- Associated Press - Wednesday, April 6, 2016

HONOLULU (AP) - Nearly 500 acres of land on Oahu’s North Shore will be preserved for farming under a deal backed by Honolulu, the state of Hawaii and the federal government.

The $6 million deal with Turtle Bay Resort was announced Monday. Under the agreement, the resort must set aside 468 acres of its land solely for farming and conservation purposes. Housing for farmworkers would be allowed.

“This agreement guarantees this massive parcel of prime property will always be utilized to grow crops and help feed the people of Koolauloa and the North Shore,” Drew Stotesbury, CEO of Turtle Bay Resort, said in a statement. “There will never be gentleman estates or residential developments built on these farmlands.”

To pay for the deal, the U.S. Army chipped in $3 million and both Hawaii and Honolulu contributed $1.5 million. The Trust for Public Land had arranged the purchase through government land conservation programs.

The land is used by 12 farmers who lease plots and grow crops that include bananas, papayas, basil, tomatoes, eggplant and taro.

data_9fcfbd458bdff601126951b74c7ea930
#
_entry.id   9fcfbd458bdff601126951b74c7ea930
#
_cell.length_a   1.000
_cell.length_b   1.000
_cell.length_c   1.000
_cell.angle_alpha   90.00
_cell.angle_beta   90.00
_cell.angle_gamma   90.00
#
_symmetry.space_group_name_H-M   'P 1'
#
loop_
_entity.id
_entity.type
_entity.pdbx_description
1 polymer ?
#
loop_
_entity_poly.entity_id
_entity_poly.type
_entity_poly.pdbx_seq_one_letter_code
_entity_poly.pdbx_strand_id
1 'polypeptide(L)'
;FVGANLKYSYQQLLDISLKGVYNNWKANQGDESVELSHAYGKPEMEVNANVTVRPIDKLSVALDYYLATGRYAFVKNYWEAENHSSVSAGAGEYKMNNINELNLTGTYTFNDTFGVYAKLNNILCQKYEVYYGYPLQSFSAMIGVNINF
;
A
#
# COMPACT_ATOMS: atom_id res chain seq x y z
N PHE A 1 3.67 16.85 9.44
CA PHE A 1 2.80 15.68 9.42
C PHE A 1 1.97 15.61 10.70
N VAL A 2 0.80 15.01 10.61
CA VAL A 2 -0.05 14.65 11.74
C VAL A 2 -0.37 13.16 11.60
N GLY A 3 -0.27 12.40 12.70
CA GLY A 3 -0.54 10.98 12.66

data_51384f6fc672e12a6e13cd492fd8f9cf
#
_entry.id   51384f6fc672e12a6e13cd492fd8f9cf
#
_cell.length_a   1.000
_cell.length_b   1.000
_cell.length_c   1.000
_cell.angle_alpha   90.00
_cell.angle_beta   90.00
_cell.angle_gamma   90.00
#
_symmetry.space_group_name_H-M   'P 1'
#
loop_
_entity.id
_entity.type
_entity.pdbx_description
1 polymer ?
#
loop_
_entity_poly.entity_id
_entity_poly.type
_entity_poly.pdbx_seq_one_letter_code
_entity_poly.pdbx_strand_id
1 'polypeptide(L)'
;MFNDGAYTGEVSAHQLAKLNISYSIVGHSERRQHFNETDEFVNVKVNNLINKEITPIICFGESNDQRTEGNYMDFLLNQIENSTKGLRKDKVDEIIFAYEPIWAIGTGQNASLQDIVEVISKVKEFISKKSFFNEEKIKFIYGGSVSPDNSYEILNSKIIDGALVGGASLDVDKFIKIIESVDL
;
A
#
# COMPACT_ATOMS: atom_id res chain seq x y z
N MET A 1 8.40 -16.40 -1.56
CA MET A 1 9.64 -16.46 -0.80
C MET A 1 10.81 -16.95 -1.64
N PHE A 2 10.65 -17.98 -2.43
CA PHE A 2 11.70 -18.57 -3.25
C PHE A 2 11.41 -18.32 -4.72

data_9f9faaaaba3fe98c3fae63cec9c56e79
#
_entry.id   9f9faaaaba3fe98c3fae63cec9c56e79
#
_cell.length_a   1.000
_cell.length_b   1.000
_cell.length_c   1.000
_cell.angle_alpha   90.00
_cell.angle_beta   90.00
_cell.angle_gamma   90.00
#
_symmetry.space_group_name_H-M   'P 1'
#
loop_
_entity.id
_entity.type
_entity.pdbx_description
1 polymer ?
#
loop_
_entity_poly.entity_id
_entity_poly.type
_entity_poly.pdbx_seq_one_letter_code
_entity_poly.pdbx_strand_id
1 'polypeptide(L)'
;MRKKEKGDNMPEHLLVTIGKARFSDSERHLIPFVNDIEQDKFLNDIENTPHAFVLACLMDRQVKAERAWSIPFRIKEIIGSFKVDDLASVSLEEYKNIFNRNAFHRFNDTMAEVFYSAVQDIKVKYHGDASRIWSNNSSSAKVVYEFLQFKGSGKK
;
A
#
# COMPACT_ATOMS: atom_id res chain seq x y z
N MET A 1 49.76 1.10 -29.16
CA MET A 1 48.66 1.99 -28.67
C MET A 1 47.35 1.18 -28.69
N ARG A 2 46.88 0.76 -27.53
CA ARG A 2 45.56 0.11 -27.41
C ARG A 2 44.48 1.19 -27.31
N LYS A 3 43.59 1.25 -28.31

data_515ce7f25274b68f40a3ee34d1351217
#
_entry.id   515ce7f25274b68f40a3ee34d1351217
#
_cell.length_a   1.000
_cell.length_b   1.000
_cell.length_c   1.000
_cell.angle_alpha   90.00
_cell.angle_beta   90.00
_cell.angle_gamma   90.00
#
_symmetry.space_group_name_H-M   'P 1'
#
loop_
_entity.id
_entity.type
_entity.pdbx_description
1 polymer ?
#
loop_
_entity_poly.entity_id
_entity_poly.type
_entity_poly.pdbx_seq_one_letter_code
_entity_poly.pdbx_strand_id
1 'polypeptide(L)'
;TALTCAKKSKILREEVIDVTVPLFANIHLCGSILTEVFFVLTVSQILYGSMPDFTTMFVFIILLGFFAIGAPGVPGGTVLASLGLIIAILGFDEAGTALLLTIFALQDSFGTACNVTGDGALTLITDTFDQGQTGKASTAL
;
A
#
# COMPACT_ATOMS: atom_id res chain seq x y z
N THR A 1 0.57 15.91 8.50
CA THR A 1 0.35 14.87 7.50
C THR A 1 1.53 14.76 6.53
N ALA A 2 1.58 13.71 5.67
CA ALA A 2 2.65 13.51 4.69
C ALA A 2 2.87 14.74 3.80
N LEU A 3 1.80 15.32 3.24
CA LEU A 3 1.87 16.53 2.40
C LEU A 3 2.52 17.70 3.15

Peng Saysiri, whose family farms mostly basil on about 15 acres, said preserving the land for agricultural purposes represents a victory for farmers.

“They made a pretty big commitment to the farmers and to the state of Hawaii to keep this land for farming, to produce food for the island. Like they say, ‘no farm no food,’” Saysiri said.

The newly designated farmland will be in addition to nearly 630 acres of the resort’s land that was preserved under another deal finalized in October 2015. The resort earned $45 million for scrapping plans to build hundreds of homes on the property.

Plans for the new deal include a farmer’s market and a bike path along Kamehameha Highway.

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